Electronic Theses and Dissertations



Document Type


Degree Name

Doctor of Philosophy



Committee Chair

Jeffrey Scraba

Committee Member

Lorinda Cohoon

Committee Member

Donal Harris

Committee Member

Marina Levina


The female witch has historically been used in popular American culture as a metaphor for female resistance to and disruption of the patriarchy. This metaphor has long since transformed from portraying these witches as evil and deserving of punishment to beautiful, trendy teens and young adults who use their magic for good to fight against demons and examples of this transformation can be found across popular television shows, movies, and books. Many popular genres, including much of young adult literature, are often overlooked or ignored by the academy and therefore the complex signification of the witch as a focus for interpreting and understanding contemporary girlhood and feminism is missed. This project argues that young adult literature purposefully uses the figure of the witch to model a feminist agency for its adolescent readers. This dissertation studies contemporary iterations of the teenage girl witch and argues that they offer adolescent readers significant portrayals of feminisms and (de)constructions of gender roles with which they can identify and through which they can develop their own feminist positions and critiques of patriarchal injustices. Beyond the witch’s magic showing adolescent readers ways for them to use their own power of voice and collective activism, the witch’s monstrosity represents a position of “Other” that allows readers to identify with them. Adolescence is often depicted as a liminal space between childhood and adulthood which mirrors the liminal space the teen witches occupy between monster and human. Thus, adolescent readers can identify with the emotions and challenges the witches face despite their magical differences. Ultimately, this dissertation argues that the representation of the witch in contemporary young adult literature reflects and influences constructs of gender and empowers adolescent female readers through the possibilities for expanded cultural understanding and critique offered by character identification. Each chapter studies two to three young adult novels to explore how the representation of the witches demonstrates empowerment and resistance: chapter one looks at how the representation of malevolent mothers challenges idealized, white motherhood; chapter two depicts witches using collective activism with their coven mates to dismantle systemic villains; chapter three analyzes how land ownership is gendered and nature is controlled in similar ways to women and witches; chapter four takes a pedagogical approach to show how witches can be used in the classroom to navigate lessons and discussions of grief.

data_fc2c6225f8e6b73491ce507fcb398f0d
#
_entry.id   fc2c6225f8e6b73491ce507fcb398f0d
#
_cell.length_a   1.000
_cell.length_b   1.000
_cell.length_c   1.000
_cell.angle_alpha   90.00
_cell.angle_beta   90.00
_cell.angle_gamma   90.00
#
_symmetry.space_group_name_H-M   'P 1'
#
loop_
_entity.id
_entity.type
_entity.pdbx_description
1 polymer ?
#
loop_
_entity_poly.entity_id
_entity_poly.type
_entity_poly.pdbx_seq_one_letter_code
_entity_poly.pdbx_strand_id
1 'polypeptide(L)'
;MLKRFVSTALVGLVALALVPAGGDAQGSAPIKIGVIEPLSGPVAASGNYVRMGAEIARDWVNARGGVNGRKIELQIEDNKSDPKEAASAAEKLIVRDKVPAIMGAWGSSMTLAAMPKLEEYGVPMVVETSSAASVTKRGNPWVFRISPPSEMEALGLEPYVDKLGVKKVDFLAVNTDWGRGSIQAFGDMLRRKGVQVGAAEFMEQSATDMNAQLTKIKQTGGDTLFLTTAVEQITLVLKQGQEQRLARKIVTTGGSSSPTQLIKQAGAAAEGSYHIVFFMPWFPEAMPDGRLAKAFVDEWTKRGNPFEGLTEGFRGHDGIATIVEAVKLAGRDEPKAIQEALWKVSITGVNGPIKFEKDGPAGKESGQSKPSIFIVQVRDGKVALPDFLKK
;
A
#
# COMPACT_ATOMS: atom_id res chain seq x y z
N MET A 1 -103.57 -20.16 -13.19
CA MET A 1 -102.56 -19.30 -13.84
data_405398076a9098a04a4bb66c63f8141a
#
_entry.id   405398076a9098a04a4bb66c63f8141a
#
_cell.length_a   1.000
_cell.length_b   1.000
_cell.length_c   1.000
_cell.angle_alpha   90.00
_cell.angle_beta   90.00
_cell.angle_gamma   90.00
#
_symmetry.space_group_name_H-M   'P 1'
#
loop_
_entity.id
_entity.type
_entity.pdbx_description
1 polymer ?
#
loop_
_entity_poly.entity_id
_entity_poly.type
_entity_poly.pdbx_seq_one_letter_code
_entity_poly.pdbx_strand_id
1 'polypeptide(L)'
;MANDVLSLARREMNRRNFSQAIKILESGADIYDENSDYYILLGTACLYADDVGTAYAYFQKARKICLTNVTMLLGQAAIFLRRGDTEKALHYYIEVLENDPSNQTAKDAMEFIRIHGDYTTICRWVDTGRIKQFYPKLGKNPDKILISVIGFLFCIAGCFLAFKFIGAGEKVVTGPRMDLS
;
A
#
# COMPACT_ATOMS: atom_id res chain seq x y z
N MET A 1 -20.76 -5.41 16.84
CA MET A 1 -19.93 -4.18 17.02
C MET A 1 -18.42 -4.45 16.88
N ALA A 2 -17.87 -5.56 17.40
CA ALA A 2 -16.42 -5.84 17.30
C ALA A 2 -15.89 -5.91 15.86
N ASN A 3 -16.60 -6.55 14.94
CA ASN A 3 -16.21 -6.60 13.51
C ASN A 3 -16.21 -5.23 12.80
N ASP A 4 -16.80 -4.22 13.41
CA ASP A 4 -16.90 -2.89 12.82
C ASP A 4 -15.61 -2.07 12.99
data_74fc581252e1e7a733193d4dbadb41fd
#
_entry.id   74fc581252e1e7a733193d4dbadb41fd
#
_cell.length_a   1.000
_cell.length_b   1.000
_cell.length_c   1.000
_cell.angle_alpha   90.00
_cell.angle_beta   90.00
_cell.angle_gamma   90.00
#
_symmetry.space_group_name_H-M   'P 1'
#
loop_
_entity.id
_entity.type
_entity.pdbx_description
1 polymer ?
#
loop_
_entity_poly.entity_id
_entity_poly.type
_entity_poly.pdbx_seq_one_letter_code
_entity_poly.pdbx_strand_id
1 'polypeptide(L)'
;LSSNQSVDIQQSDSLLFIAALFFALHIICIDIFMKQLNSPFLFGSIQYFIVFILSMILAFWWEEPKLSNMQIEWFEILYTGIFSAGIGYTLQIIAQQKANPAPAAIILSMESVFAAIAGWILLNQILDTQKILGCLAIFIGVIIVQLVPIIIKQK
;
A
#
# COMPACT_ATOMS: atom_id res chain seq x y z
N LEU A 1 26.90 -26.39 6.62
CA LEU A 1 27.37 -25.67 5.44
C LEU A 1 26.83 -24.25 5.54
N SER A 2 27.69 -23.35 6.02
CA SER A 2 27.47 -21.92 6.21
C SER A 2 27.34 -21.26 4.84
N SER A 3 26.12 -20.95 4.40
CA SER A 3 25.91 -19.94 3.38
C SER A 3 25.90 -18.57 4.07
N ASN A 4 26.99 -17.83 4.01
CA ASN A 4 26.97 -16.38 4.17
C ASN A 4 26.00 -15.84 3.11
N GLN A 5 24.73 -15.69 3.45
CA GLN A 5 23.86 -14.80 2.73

Data is provided by the student.

Library Comment

Dissertation or thesis originally submitted to ProQuest.


Open Access